No Shortage of Creativity in BWR

Black Warrior Review - Spring 2020There is no shortage of creativity in the Spring 2020 issue of Black Warrior Review. Paging through the issue, readers eyes are drawn to the variety of forms and use of images within the pages.

Amy Lee Scott’s “Field Guide to a Common Pregnancy: Notes on Loss and Growth” include field drawings by the author. Each section is introduced to a drawing of a different plant or fruit.

In “the magpie poem,” Jasmine Khaliq’s words come in small spurts across the poem’s seven pages.

“Composite Material // Spirit Willin” by Cherise Morris includes images—snapshots, Instagram posts, slideshow images from news articles, a photo of a framed photo. It’s so visually compelling, it’s difficult to skip by it.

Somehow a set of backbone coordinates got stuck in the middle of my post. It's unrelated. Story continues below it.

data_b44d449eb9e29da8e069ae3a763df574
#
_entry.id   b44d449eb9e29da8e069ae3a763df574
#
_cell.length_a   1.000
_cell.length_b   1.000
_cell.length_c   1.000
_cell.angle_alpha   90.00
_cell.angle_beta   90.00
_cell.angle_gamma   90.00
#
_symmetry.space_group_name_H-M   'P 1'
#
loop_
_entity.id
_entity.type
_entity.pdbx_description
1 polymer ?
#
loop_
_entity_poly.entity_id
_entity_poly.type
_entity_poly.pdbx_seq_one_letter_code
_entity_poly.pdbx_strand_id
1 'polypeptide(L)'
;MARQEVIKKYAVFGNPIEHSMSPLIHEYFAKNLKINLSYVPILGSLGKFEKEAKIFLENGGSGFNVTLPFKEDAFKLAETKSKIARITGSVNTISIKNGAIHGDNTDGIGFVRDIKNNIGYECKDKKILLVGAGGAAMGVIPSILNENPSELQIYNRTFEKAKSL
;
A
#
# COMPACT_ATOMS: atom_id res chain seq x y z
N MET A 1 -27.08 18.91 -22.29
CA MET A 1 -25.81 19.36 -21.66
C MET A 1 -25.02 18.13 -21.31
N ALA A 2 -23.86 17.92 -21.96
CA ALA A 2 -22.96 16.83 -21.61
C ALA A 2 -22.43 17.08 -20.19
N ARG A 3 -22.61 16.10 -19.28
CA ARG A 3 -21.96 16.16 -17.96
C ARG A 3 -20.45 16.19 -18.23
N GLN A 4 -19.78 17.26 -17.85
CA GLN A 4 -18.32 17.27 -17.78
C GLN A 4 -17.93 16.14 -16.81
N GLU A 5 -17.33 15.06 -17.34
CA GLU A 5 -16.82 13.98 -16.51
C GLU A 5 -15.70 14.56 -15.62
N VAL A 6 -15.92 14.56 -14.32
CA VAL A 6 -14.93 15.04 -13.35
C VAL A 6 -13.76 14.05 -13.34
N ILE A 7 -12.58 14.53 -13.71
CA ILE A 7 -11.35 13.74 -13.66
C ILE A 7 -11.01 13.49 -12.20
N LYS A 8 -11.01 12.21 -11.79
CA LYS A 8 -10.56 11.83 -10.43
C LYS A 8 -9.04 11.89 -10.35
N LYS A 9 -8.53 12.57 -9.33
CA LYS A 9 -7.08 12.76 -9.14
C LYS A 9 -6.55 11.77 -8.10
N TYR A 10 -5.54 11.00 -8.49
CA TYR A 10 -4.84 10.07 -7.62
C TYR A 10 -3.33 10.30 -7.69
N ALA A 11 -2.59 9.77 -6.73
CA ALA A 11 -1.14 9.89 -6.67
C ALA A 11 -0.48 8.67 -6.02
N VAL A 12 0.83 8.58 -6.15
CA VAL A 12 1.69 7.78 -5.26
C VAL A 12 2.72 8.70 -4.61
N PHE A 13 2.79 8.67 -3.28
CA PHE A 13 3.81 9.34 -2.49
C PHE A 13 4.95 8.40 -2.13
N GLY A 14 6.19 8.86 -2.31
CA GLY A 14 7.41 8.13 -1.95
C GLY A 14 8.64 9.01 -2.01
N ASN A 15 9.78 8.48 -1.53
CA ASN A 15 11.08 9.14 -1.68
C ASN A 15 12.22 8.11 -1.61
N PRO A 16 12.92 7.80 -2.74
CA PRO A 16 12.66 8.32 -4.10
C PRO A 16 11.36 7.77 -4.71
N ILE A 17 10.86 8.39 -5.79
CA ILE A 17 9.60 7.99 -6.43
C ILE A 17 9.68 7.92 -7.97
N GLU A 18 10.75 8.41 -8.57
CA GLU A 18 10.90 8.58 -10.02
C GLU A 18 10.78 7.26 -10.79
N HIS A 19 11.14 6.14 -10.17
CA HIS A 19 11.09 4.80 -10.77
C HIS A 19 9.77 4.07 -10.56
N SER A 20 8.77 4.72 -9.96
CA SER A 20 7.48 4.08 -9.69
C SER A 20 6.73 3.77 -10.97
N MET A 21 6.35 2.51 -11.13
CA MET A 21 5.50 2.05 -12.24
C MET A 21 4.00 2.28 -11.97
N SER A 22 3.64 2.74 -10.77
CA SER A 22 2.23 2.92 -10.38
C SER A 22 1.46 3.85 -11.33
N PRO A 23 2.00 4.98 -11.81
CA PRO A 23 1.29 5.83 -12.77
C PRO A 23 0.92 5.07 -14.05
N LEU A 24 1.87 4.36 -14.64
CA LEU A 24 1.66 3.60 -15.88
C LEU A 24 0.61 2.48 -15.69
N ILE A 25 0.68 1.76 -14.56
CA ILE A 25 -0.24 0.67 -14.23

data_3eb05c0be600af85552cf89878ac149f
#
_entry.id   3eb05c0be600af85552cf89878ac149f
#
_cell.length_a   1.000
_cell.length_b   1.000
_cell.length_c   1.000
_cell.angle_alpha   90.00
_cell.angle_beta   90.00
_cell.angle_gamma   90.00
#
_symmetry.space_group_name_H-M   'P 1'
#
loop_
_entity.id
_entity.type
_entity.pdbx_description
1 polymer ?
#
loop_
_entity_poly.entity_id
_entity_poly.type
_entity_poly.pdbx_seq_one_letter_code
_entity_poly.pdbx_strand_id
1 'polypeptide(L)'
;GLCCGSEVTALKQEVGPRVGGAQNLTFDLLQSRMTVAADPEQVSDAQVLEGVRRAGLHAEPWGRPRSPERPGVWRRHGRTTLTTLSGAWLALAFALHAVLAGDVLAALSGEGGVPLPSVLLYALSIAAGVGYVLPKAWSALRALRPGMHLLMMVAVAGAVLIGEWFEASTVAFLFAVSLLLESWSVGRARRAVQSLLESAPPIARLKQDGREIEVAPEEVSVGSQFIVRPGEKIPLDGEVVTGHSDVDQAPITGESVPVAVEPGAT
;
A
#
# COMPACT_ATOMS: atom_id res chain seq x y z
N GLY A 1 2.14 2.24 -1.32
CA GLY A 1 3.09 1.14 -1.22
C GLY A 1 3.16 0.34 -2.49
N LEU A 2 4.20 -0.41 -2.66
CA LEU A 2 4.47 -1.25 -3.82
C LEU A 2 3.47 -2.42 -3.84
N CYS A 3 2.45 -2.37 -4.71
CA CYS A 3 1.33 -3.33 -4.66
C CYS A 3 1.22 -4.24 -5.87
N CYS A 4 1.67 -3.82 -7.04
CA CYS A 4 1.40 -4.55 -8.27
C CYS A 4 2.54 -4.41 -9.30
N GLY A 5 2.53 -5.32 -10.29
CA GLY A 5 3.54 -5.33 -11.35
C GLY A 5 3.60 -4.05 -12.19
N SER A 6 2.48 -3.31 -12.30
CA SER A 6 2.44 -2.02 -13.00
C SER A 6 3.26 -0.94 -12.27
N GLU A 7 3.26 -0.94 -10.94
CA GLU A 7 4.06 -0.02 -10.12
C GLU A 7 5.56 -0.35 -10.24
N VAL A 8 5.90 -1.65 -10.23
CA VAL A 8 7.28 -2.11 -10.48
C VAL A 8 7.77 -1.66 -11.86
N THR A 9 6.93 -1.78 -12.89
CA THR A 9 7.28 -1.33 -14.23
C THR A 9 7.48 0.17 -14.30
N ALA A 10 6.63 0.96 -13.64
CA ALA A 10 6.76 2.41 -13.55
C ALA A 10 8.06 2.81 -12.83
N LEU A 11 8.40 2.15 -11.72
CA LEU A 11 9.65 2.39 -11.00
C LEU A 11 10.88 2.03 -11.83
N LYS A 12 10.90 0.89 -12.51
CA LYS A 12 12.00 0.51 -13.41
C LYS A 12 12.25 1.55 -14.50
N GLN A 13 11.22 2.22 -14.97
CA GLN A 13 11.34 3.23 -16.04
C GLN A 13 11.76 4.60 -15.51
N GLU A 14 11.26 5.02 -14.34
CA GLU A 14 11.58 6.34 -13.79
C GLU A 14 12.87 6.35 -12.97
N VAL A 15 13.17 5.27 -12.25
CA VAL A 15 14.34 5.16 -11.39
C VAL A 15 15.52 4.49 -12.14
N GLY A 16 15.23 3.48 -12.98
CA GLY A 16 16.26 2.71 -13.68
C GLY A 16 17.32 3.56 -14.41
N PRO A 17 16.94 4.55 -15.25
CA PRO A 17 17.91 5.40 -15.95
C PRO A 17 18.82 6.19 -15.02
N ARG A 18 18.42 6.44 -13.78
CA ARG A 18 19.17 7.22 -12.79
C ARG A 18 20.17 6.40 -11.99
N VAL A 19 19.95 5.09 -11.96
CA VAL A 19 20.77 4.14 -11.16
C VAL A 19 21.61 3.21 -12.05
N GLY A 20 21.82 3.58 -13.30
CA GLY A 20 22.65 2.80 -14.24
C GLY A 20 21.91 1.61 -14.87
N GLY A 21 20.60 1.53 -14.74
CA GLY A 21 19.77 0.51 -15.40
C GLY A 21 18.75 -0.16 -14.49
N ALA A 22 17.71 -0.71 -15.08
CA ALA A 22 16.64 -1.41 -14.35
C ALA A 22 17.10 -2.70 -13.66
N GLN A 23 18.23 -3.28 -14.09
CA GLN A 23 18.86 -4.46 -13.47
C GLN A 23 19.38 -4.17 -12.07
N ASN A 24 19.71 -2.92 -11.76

This issue’s featured chapbook—Translator of Soliloquies: Fugues in the Key of Dissociation by Seo-Young Chu is also creatively formatted, each section broken up by a heading, a nice treat at the end of the issue.

If you want to take in some writing that’s out of the box alongside traditional forms, this refreshing issue of Black Warrior Review is a good place to start.

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